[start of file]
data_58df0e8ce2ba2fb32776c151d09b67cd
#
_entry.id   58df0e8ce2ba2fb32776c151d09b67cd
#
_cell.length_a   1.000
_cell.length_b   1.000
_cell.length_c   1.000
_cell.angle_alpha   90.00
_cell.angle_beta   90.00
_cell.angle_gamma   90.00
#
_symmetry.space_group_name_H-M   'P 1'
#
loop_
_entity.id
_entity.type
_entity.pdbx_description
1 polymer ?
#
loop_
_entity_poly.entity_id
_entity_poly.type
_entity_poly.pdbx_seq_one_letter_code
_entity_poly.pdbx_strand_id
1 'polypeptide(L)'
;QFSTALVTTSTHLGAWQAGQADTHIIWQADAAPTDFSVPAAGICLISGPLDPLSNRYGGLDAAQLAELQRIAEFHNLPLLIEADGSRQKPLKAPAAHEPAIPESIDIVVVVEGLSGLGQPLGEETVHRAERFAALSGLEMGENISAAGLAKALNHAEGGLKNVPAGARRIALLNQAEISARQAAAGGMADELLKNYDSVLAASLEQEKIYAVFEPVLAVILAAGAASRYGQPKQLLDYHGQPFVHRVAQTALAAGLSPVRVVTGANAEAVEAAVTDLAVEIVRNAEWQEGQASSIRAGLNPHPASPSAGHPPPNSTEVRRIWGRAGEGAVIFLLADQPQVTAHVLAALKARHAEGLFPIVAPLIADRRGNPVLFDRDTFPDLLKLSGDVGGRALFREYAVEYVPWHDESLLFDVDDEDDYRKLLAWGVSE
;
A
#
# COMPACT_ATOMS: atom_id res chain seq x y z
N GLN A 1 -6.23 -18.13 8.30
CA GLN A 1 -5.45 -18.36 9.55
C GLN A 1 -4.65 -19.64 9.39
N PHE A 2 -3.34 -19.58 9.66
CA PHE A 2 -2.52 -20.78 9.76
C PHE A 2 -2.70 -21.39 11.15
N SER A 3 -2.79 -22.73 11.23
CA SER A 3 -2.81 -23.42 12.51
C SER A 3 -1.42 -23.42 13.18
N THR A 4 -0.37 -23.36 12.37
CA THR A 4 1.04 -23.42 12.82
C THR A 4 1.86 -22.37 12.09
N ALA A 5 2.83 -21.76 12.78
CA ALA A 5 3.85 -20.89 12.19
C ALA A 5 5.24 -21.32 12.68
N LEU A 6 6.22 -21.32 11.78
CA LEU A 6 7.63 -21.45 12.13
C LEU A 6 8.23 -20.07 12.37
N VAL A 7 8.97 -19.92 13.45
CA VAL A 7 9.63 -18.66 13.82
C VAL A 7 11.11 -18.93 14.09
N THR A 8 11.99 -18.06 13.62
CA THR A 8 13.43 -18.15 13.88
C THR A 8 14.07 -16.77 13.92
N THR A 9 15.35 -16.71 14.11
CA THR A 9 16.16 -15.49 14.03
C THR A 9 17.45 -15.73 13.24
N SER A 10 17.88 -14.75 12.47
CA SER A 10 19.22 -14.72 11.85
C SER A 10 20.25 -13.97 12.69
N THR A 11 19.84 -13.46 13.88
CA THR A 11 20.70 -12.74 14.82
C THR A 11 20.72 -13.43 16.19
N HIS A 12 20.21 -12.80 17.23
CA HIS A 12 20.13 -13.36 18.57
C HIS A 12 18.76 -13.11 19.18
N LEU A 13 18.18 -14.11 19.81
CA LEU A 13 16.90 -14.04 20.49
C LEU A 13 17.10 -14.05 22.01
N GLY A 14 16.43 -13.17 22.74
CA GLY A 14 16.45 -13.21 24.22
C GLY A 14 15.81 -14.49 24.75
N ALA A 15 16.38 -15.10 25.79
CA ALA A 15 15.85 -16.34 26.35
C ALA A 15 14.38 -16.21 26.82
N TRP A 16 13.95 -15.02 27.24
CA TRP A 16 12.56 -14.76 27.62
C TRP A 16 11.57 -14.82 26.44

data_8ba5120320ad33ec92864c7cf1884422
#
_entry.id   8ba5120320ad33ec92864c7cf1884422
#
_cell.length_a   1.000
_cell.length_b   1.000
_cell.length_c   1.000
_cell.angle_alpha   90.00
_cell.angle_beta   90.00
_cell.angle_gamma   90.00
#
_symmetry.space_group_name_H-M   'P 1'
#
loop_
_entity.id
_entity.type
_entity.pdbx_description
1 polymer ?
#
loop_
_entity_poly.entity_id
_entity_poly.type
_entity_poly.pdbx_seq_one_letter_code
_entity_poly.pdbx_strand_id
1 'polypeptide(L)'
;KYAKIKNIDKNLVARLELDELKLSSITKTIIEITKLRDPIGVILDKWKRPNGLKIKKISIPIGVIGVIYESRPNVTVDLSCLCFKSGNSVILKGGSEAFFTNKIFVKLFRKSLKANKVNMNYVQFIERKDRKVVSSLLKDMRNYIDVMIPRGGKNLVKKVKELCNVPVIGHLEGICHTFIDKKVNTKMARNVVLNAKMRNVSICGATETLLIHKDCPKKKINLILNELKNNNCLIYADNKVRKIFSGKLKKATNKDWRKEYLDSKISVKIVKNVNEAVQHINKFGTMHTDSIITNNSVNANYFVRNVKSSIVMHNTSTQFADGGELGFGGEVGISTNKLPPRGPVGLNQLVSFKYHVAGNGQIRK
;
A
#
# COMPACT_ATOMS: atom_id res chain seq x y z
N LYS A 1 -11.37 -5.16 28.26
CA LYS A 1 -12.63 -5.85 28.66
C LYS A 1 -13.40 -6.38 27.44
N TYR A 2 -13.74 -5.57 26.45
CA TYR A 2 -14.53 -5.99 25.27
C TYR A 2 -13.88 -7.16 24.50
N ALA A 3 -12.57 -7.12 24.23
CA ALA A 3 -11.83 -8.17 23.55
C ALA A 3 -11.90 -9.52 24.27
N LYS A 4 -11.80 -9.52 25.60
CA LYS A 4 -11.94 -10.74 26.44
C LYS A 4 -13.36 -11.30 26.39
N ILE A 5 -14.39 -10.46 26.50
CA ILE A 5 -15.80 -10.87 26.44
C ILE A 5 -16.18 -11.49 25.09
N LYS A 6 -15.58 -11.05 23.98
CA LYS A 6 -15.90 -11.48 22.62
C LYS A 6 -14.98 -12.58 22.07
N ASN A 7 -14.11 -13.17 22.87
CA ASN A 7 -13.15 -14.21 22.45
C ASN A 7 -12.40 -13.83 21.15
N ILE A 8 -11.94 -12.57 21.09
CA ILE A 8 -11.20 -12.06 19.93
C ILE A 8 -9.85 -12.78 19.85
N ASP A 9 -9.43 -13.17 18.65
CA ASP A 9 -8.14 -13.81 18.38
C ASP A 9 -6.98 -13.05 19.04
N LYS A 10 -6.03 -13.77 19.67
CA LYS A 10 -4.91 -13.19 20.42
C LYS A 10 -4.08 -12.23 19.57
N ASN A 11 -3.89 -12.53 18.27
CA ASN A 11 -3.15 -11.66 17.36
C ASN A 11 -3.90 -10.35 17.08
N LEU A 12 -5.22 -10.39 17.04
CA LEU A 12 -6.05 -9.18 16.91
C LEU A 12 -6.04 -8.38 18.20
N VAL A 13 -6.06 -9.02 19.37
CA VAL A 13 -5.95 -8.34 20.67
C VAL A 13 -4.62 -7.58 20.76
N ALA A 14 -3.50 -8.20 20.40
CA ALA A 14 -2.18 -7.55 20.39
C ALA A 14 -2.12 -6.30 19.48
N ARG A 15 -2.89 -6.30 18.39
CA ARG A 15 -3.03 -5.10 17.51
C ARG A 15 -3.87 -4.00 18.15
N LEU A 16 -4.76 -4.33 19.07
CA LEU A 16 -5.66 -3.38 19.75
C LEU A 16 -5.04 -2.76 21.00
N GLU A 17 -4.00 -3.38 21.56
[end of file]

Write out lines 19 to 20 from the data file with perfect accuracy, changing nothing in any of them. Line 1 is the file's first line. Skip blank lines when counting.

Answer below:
#
loop_